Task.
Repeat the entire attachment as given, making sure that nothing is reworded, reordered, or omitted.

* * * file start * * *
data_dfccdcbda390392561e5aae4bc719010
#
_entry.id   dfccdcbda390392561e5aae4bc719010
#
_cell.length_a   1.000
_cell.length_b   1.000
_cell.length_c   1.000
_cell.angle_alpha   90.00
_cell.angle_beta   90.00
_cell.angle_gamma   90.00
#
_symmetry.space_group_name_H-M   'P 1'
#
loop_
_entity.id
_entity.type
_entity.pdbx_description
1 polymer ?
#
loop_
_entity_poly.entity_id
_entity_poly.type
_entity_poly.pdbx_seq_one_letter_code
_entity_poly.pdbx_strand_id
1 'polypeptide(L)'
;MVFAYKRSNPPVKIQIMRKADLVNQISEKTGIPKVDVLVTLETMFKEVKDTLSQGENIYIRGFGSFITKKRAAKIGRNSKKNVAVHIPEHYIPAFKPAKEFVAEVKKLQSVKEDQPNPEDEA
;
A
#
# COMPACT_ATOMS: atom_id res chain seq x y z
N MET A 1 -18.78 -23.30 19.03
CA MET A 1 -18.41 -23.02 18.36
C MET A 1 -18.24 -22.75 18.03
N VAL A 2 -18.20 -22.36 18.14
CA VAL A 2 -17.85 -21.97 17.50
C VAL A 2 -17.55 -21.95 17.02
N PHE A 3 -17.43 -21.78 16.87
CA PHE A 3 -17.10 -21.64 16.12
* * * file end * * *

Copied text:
data_dfccdcbda390392561e5aae4bc719010
#
_entry.id   dfccdcbda390392561e5aae4bc719010
#
_cell.length_a   1.000
_cell.length_b   1.000
_cell.length_c   1.000
_cell.angle_alpha   90.00
_cell.angle_beta   90.00
_cell.angle_gamma   90.00
#
_symmetry.space_group_name_H-M   'P 1'
#
loop_
_entity.id
_entity.type
_entity.pdbx_description
1 polymer ?
#
loop_
_entity_poly.entity_id
_entity_poly.type
_entity_poly.pdbx_seq_one_letter_code
_entity_poly.pdbx_strand_id
1 'polypeptide(L)'
;MVFAYKRSNPPVKIQIMRKADLVNQISEKTGIPKVDVLVTLETMFKEVKDTLSQGENIYIRGFGSFITKKRAAKIGRNSKKNVAVHIPEHYIPAFKPAKEFVAEVKKLQSVKEDQPNPEDEA
;
A
#
# COMPACT_ATOMS: atom_id res chain seq x y z
N MET A 1 -18.78 -23.30 19.03
CA MET A 1 -18.41 -23.02 18.36
C MET A 1 -18.24 -22.75 18.03
N VAL A 2 -18.20 -22.36 18.14
CA VAL A 2 -17.85 -21.97 17.50
C VAL A 2 -17.55 -21.95 17.02
N PHE A 3 -17.43 -21.78 16.87
CA PHE A 3 -17.10 -21.64 16.12